Building understanding through cultural exchanges

Group photoBy Alex Nyerges, VMFA Director

For the past week, I’ve been traveling through China with a group of journalists, spending time in both Xi’an and Beijing—but, more importantly, traveling back in time.

This trip builds on our long-term cultural partnerships with agencies in China, and I was delighted to show how VMFA has developed relationships that allow us to bring compelling exhibitions back to Virginia. This also served to provide a behind-the-scenes look at what went into curating Terracotta Army: Legacy of the First Emperor of China.

I strongly believe that studying other cultures is what helps us better understand our differences—and, at the same time—what makes us all similar. That’s an important mission for an art museum: We are looking to present exhibitions that prompt our visitors to step back, think and learn. Yes, we recognize art represents beauty, but art in its various forms also represents specific cultural moments, changing eras, and wide-ranging cultural beliefs. In fact, I approach art as a trained archaeologist, which enables me to see how the relics and artifacts of history tell unique chapters of a story.

For nearly a decade, VMFA has been committed to cultural exchanges between Virginia and China. VMFA exclusively hosted Forbidden City: Imperial Treasure from the Palace Museum, Beijing in 2014-15, while our world-renowned Faberge and Russian decorative arts collection traveled to Beijing for display in 2016. VMFA broke ground by becoming the first U.S. institution to host a show at the Palace Museum.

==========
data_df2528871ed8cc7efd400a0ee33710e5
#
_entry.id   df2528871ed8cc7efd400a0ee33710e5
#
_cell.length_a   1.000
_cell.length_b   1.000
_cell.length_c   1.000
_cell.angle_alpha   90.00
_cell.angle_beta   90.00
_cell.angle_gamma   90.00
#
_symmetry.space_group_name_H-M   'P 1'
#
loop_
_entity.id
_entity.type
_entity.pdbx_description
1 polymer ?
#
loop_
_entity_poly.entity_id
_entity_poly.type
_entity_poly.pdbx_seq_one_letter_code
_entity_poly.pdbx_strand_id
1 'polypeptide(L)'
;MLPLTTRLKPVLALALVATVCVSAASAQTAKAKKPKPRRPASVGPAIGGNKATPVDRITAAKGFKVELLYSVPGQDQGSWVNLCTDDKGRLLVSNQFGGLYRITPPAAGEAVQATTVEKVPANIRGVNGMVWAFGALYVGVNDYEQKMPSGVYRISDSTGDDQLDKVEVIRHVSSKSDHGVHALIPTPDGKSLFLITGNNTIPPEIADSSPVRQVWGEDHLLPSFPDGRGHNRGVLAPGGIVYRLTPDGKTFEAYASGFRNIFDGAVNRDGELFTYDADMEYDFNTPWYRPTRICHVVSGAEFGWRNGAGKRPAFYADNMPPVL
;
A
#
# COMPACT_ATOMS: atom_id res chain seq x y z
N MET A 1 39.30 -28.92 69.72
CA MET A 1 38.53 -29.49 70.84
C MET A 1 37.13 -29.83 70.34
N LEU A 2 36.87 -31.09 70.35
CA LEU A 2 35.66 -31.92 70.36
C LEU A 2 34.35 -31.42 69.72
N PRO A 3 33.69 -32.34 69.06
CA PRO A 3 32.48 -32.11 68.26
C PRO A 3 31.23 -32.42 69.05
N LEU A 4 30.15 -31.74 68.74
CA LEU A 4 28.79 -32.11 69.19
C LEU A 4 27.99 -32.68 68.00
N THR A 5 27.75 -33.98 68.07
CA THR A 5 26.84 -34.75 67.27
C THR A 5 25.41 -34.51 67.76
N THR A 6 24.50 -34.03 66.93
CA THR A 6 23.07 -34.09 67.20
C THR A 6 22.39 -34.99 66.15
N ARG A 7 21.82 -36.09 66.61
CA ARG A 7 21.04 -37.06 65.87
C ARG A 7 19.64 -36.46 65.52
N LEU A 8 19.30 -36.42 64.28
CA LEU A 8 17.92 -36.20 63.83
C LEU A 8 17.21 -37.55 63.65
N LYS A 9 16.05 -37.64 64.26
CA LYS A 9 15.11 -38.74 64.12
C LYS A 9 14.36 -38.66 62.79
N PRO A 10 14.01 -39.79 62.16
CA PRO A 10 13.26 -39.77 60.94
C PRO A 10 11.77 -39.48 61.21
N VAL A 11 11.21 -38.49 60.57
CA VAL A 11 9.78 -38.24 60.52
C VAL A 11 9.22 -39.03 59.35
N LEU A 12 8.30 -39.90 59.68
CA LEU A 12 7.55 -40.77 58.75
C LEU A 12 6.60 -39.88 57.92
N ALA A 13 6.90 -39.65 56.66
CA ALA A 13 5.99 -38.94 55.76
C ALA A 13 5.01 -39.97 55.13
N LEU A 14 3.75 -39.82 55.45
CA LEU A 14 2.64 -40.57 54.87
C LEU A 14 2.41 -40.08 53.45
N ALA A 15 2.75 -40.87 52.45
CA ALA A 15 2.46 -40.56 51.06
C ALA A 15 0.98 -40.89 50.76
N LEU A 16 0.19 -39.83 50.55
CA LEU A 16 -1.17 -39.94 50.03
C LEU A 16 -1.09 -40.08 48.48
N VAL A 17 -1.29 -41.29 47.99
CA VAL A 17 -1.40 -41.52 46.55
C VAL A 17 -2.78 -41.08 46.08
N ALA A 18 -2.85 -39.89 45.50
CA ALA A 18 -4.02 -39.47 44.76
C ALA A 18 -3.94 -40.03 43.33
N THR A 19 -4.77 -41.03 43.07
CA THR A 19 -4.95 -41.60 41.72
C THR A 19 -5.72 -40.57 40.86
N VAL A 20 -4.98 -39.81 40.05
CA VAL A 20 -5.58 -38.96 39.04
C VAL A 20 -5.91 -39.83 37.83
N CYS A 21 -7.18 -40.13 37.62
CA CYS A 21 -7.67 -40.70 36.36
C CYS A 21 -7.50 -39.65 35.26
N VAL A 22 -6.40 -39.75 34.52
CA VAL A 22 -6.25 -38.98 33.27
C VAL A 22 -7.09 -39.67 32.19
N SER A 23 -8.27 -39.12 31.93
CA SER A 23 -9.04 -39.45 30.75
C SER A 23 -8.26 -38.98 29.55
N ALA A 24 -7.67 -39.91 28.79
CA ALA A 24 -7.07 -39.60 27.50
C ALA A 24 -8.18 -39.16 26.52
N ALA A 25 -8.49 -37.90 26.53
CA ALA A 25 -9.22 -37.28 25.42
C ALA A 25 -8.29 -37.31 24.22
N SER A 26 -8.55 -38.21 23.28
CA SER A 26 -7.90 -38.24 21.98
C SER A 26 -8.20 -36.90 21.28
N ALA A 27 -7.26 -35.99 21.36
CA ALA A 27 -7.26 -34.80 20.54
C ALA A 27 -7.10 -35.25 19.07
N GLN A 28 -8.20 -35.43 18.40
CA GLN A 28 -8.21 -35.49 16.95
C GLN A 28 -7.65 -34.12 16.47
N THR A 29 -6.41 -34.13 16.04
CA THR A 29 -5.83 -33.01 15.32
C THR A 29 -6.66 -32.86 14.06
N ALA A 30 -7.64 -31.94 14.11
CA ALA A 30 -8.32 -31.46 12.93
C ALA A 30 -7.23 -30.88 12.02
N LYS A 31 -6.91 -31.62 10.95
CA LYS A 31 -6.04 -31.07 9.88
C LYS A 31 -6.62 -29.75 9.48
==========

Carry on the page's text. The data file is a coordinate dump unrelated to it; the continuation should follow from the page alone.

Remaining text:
Terracotta Army: Legacy of the First Emperor of China is another groundbreaking exhibition for VMFA. While we are presenting 10 of the legendary Terracotta Army figures, we also are using this exhibition to tell the story of the Qin culture, the rise of the First Emperor, and his quest for immortality.

We couldn’t tell that story on our own. No museum could.

That’s why our relationships with colleagues across the globe are so important. We have established trust among our peers, who recognize the high caliber of our exhibitions and the diverse audiences they attract. Our week in China is just a snapshot of what we do every week, every month, and every year to bring the best of the best back to Richmond.

As one of the last stops on our official itinerary, we walked a portion of the Great Wall, built in part by the Qin 2,200 years ago to define and protect its unified China. This directly illustrates how the First Emperor’s legacy lives on today. You can’t pause on that wall and not reflect on the magnitude of the moment.


We hope that sharing insights from our East Asian travels has given you an interesting behind-the-scenes look at Terracotta Army: Legacy of the First Emperor of China, as well as a glimpse into the curatorial and museum world. Tickets are on sale—always free to VMFA members—so don’t miss your opportunity to see this exhibition before it closes on March 11.

For additional information about the exhibition: Terracotta Army: Legacy of the First Emperor of China.